Piercing the Single Member LLC


Re-Broadcast on December 20, 2017

Single member limited liability companies are popular alternatives to corporations and sole proprietorships because they offer flexibility and protection from personal liability. Recent cases, however, have exposed members of single member LLCs in various states to personal liability in a variety of contexts. In this course, we will examine the factors courts consider in deciding to pierce the LLC veil to apply alter ego liability as well as strategies to avoid piercing.

Key topics to be discussed:

•   Identify the key factors courts in treating a member as the alter ego of a single member LLC veil
•   Overview of recent trends in key jurisdictions like Texas, California, New York and Delaware
•   Describe strategies for drafting operating agreements and running the business to avoid the risk of veil piercing

Date / Time: December 20, 2017

•   2:00 pm – 4:00 pm Eastern
•   1:00 pm – 3:00 pm Central
•   12:00 pm – 2:00 pm Mountain
•   11:00 am – 1:00 pm Pacific

Choose a format:

•   Live Video Broadcast/Re-Broadcast: Watch Program “live” in real-time, must sign-in and watch program on date and time set above. May ask questions during presentation via chat box. Qualifies for “live” CLE credit.
•   On-Demand Video: Access CLE 24/7 via on-demand library and watch program anytime. Qualifies for self-study CLE credit. On-demand versions are made available 7 business days after the original recording date and are view-able for up to one year.


Elizabeth S. Fenton, Esq. is a partner in the Wilmington, DE office of Saul Ewing LLP. She helps established, start-up and emerging companies across numerous industries, including energy, health care and venture capital/private equity, address disputes that tend to escalate into litigation. This includes disagreements involving the direction and control of the business, protections against legal claims, financial responsibilities, and attempts to pierce the corporate and LLC veils.

Elizabeth serves as a judge pro tempore for the Commerce Program in Philadelphia Court of Common Pleas, where she assists in pre-trial dispute resolution efforts. Her trial experience includes cases before the Delaware Chancery Court, several Pennsylvania state and federal courts, as well as alternative dispute resolution tribunals. She also handles internal investigations, self-disclosures, and related proceedings before the Department of Justice, the Securities and Exchange Commission, the Commodity Futures Trading Commission, and the Federal Trade Commission.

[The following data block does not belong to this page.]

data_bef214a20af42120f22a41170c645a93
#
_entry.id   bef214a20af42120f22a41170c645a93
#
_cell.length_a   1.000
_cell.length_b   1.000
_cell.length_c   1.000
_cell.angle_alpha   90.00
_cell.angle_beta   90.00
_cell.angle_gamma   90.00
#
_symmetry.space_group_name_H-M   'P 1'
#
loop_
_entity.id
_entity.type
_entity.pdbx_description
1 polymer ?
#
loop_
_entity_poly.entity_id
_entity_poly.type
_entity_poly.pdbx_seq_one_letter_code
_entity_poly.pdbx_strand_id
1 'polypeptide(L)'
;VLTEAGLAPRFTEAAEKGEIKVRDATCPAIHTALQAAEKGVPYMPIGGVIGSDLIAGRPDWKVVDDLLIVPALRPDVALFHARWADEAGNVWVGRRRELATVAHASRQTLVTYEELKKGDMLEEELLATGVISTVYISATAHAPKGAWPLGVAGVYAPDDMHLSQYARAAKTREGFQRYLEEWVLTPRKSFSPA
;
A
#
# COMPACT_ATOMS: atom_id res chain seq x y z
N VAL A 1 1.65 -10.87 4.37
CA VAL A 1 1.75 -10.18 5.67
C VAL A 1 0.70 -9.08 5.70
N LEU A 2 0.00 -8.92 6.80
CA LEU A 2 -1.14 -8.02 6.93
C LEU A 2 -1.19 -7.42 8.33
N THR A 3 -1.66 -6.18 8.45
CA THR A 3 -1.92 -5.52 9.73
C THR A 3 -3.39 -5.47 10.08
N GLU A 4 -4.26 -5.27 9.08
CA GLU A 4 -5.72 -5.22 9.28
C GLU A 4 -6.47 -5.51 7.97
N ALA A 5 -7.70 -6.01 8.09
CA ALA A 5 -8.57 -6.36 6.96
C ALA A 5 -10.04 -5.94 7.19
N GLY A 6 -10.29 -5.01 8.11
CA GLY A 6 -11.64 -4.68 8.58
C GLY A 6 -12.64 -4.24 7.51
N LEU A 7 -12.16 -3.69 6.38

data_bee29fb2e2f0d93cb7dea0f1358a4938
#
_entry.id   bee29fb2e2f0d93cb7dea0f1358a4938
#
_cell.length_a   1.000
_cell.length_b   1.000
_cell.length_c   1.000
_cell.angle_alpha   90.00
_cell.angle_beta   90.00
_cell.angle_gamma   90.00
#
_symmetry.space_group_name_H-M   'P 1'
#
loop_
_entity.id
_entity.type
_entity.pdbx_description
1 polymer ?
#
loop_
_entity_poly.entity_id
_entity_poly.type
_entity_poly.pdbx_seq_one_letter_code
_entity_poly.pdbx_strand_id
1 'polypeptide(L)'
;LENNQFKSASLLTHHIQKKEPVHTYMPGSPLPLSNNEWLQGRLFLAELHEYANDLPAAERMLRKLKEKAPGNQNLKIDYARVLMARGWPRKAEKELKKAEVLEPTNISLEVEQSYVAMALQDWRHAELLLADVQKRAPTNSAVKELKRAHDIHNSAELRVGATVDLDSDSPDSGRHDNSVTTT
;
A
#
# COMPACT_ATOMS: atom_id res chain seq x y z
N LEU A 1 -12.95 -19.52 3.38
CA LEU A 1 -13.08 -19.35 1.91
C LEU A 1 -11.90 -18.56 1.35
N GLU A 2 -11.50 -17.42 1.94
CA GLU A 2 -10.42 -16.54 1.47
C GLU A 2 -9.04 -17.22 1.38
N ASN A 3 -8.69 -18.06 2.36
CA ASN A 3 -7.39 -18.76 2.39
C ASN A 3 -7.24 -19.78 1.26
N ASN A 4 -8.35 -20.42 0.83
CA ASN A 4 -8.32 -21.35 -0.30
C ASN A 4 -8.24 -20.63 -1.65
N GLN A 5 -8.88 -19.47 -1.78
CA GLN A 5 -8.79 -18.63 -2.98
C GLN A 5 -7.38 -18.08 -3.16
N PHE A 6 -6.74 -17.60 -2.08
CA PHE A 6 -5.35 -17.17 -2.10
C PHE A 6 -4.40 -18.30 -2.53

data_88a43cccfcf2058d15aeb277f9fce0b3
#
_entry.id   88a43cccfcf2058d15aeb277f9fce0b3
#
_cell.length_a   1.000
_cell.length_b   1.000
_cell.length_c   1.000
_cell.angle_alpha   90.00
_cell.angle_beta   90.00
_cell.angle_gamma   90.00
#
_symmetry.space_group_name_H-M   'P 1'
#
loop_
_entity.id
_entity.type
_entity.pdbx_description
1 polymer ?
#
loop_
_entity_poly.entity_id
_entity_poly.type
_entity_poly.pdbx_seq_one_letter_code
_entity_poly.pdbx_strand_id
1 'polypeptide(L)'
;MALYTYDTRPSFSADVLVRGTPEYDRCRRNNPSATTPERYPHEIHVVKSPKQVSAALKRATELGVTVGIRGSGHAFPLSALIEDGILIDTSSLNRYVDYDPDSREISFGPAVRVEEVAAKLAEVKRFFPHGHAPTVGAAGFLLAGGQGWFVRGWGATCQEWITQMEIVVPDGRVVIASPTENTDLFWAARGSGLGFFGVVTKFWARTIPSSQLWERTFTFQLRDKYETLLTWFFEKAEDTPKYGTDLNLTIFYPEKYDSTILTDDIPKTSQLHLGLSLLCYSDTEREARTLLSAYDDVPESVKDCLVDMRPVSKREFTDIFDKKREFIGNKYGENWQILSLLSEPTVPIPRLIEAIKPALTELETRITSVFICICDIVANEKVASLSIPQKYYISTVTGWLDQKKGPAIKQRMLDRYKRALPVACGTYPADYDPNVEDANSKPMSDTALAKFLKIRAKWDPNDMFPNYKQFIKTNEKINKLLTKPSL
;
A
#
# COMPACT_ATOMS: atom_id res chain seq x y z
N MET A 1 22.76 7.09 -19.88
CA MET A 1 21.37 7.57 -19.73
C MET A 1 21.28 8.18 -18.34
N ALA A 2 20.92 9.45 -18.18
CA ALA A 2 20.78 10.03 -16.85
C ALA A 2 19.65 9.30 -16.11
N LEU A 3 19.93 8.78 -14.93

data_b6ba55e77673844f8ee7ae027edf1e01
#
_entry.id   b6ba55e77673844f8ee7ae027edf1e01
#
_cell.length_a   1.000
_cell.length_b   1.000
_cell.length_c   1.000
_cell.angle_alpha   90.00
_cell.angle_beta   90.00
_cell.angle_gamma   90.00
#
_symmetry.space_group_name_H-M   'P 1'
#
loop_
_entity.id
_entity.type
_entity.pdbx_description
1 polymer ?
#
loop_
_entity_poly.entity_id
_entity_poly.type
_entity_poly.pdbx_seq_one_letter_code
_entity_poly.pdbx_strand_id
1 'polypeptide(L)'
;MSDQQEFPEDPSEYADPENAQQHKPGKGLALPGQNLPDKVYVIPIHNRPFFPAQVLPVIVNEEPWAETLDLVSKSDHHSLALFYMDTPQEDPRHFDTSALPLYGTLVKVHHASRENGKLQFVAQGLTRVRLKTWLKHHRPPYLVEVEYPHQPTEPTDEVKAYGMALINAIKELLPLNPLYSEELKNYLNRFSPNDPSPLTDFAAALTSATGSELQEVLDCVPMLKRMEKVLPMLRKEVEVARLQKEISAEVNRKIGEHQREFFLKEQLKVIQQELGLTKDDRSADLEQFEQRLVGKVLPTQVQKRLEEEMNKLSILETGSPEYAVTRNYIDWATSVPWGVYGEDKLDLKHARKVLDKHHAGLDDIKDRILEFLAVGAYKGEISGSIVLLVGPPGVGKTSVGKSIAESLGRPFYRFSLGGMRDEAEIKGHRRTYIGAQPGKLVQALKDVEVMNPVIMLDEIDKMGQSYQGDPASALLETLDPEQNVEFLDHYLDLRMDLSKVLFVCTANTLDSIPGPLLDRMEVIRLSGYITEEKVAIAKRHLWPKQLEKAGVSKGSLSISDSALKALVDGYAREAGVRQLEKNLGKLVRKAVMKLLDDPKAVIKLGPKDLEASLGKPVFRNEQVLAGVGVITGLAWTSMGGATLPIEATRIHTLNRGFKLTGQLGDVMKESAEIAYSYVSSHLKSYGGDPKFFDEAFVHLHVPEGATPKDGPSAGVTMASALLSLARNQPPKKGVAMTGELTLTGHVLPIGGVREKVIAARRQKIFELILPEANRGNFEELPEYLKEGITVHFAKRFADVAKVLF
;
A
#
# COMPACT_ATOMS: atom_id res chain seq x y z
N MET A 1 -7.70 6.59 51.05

Elizabeth is a graduate of Brown University and the University of Pennsylvania Law School. A longtime leader in the American Bar Association Section of Litigation, she currently serves as a member of the Young Litigator’s Task Force and the Strategic Planning Committee. She also is a Barrister in the Rodney American Inn of Court, Co-Chair of the Community Legal Services’ Leadership Council, Co-chair of the Philadelphia Bar Association Business Litigation Committee, and a Member of the Arts & Business Council of Greater Philadelphia.

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CLE 2.00 – ID
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CLE 2.00 – MN
CLE 2.40 – MO

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CLE 2.00 – TX

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CLE 2.40 – WV
CLE 2.00 – WY

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myLawCLE will seek credit where attending attorneys are primarily licensed for all of its live webinars and live teleconferences, except in states which allow for reciprocity (see reciprocity section below). Credit for CLE in a self-study format is sought for in most states; however, some states do not allow for CLE credit to be earned in a self-study format (see the self-study section below). Many states typically decide whether a program qualifies for MCLE credit in their jurisdiction 4-8 weeks after the program application is submitted. For many live events, credit approval is not received prior to the program. Credit hours granted are subject to approval from each state.

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On-demand CLE
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Section I. Overview of the doctrine of veil piercing

Section II. Discussion of specific cases in the single-member LLC context

Section III. Recent trends in key jurisdictions

Section IV. Drafting tips and best practices for operating the single member LLC to avoid veil-piercing